Friday, November 14, 2008

Rutabaga Central



Last Friday, my kitchen was Rutabaga Central as I cooked up the Brassica napobrassica harvested from my garden. Rutabaga was a trial crop this year. We've really only eaten it at Thanksgiving and Christmas as part of a Prichard Tradition. And, don't you know, that one seed packet contained a lot of seeds. My prolific harvest of these root vegetables have led me to know more about this marginal crop than I'd ever imagined.



A little research uncovered these facts:
In the U.S., the plant is also known as Swedish turnip, yellow turnip, or wax turnip, while in Ireland and Candada where it is called turnip. In Scotland, it is either "tumshie" or "neep."
"Swede" was an important nutritional source for many Finno-Urgic tribes before the introduction of potatoes. Some claim the vegetable is native to Sweden, but others think it was introduced to Sweden, possibly from Finland or Siberia, in the early 17th century. From Sweden, it reached Scotland, and from there it spread to the rest of Great Britain and to North America.
In continental Europe, it acquired a bad reputation during World War I, when it became a food of last resort. In the German Steckr├╝benwinter (rutabaga winter) of 1916–17, large parts of the population were kept alive on a diet consisting of swedes and little else, after grain and potato crop failures had combined with wartime effects. After the war, most people were so tired of swedes that they came to be considered "famine food," and they have retained this reputation to the present day. As a consequence, they are rarely planted in Germany.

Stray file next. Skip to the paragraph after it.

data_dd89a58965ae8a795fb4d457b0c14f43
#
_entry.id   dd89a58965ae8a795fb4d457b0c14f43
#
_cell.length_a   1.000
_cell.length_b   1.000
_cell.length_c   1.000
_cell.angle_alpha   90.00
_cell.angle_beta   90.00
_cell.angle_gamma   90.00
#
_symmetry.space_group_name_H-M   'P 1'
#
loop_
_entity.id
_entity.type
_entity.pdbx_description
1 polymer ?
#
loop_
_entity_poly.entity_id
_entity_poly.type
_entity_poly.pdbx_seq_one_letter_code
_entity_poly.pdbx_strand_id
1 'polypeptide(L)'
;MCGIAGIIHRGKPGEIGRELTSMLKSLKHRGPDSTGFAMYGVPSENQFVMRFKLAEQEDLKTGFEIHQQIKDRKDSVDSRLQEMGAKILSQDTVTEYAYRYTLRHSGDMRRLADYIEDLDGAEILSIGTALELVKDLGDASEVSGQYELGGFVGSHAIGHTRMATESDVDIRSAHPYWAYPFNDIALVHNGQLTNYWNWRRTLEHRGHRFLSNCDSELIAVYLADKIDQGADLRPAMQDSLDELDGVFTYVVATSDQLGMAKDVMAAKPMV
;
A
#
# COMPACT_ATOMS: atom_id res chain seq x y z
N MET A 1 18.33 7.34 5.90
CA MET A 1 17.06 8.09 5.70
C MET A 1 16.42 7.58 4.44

You can go to a Wikipedia article for further reading. Follow these links for Nutritional Information chart and great recipes. Another blog article, Rutabaga, Rutabaga, Rutabaga is a great dissertation on the beauty and commonness of the vegetable. Right here in our own state, you can attend the Askov Festival and Rutabaga Festival (in Askov, MN)






Here at Rutabaga Central, I peeled, diced, boiled (or blanched) and mashed that yellowish, slightyly sweet smelling vegetable.









While the rutabaga was cooking, I finished cleaning up my leeks and onions.


My freezer now has a good quantity of that humble vegetable, the rutabaga. Considering it's non-stellar history, I'm inclined to think that this is a great addition to our Thanksgiving table. This "famine food" serves as a reminder that even in the direst of times, we can find something to sustain us.







No comments: